Most indispensable Eagle: DeMeco Ryans
Linebacker DeMeco Ryans rarely came off the field last season. His production, knowledge and leadership are hard to replace.
THE THEMES of this summer's Eagles camp have centered around injuries and rules.
Who can practice and, more importantly, who can't.
Who can touch who and when and where.
A year ago it was all about the breakneck pace of Chip Kelly's offense and how it would most certainly break some bones in the process, especially those who would play on his overtaxed defense. But then the season played out, the breakdown of bodies did not occur, and the themes shifted to Kelly's employ of the mysterious "sports science," which as far as anyone on the outside can discern, is a pseudo phrase for no more tacos.
And now? Now the daily discussions about who can practice and who can't, about timelines and injury severity, have dissolved those sports-science angles and at times, challenged the acerbic coach's patience. Like, when someone asked Kelly about the status of a sore toe that kept LeSean McCoy out of Sunday's practice the coach jabbed, "I don't think he'll ever play again.''
A few other answers about players unable to take the field also suggested a slight level of frustration from the coach. Wide receive Brad Smith's groin will not be healed in time for tomorrow night's game against the Steelers at the Linc, Kelly said. Nor will Josh Huff's sore shoulder.
Chris Polk, who seemed on the verge of becoming a meaningful piece at the end of last season, still cannot practice. "It's a big factor," Kelly said when asked about evaluating the third-year back. "You've got to be able to play.''
The challenge for the Eagles coach in his rookie season was that he didn't know what to expect. Now it's that he doesn't know who to expect. On Monday, the three starting receivers practiced together for the first time this summer. And when someone asked about Brent Celek again jumping to his feet after getting separated from his helmet in Friday's game againg New England, Kelly gushed about the tone of physical and mental toughness the veteran sets for the team.
"He's a guy I think you can count on on a daily basis,'' said the coach. "He's always out there - he loves playing football.''
Which brings us to DeMeco Ryans, the veteran inside linebacker who just might be the most indispensable player on this team. Yes, Kelly's offensive wizardry would be extremely taxed without McCoy and no one really wants to find out if a change of address is all Mark Sanchez really needed to regain his mojo. But Kelly has a rich and successful history in other places of replacing injured offensive pieces. And as tough as it would be to operate his scheme without his star running back and his emerging quarterback, there are at least some seasoned names to work with as their replacements, and some other weapons to compensate for it.
The same can not be said for replacing Ryans, though, which is one big reason he played in just 15 plays last Friday, and may not see too many more snaps against the Steelers. Ryans' 1,156 snaps were the most of any defensive player in the NFL last season. Only Tom Brady and eight offensive linemen played more, and if you eliminate the snaps Ryans missed at the end of blowouts, he skipped just three plays all season.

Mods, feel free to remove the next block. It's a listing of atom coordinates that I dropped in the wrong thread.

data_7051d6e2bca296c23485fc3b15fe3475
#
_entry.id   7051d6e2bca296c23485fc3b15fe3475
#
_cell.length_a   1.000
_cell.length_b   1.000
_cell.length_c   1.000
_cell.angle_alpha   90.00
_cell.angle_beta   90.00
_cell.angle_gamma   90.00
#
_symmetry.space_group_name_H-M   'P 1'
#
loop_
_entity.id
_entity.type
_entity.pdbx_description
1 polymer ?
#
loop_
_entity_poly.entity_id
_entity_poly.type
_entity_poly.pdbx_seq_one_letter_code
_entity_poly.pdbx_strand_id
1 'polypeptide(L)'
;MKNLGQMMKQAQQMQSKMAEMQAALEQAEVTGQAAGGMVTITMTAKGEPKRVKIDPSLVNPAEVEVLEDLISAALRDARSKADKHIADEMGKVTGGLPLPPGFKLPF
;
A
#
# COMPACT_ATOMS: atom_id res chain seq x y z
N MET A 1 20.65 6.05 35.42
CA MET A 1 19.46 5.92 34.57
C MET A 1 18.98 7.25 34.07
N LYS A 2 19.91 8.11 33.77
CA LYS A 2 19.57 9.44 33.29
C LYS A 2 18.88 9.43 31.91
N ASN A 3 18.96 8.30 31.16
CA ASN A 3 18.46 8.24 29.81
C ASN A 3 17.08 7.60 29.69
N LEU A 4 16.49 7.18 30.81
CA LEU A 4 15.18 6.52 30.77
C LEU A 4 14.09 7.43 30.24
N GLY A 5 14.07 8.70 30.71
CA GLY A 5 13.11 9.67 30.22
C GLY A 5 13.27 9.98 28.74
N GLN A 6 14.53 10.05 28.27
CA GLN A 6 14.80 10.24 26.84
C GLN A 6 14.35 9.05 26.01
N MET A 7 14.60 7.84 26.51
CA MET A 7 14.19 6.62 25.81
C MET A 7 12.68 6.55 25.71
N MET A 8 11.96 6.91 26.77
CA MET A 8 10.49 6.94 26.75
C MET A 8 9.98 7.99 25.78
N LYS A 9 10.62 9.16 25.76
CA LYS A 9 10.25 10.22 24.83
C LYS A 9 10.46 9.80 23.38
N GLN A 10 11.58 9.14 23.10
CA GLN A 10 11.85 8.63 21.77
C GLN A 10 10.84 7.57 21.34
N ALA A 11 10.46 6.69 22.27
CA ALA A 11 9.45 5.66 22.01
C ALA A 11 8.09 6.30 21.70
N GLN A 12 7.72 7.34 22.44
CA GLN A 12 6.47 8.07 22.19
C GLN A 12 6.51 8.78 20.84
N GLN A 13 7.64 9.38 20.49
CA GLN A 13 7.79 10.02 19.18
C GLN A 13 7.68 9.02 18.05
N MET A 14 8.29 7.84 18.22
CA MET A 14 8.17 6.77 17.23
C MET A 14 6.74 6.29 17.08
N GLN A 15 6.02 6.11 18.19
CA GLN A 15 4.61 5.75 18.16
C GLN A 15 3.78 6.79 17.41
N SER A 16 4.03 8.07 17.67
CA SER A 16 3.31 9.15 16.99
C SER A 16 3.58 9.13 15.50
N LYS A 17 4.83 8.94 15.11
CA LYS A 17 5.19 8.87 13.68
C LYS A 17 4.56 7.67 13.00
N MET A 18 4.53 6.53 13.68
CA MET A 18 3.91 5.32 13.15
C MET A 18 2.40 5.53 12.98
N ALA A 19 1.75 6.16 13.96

"He's kind of the face of our defense if not the whole program around here,'' linebackers coach Rick Minter said yesterday. "He's still our alpha dog.''
And while Kelly was reluctant to tab Ryans as his most indispensable, he did concede that, "If DeMeco gets hurt or sprains an ankle, there's obviously going to be an interesting transition in terms of who takes over for him.''
And while the thought of that is less frightening than it was a season ago, the depth chart at Ryans' position is still discomforting. Najee Goode, Casey Matthews and Emmanuel Acho are significant dropoffs, not just because of their limitations after the snap, but before it too.
"DeMeco just knows so much,'' safety Earl Wolff said yesterday. "He's a really smart guy. He's played in the game for a long time. He controls the whole defense. If the 'D' line is lined up wrong he knows exactly where to put them. If we give him a wrong call he'll turn around and say, 'No, it's this.'
"He kind of keeps everything flowing back there.''
Ryans yesterday practiced almost exclusively with second-string and third-string players. "Just so he could be teaching guys things,'' said Wolff.
The goal this year is to let the dog, who just turned 30, sit in the shade a little more, particularly on passing downs. That's why Malcolm Jenkins is here. It's why Nolan Carroll is, too. The Eagles' lack of secondary depth was so pronounced last season that Ryans was seen as a better option than any backup corner.
The Eagles were able to address that in the offseason. But they still don't have that backup quarterback to their alpha dog, and aren't likely to develop one in the final two preseason games. The hope is that they won't need to, that they are a bit more solid as a unit than they were a year ago.
The hope, too, said Minter, is that Ryans continues to prove indestructible.
" We're all renting our lockers here,'' said the coach. "We just don't know for how long. I just hope he's got a long lease.''
On Twitter: @samdonnellon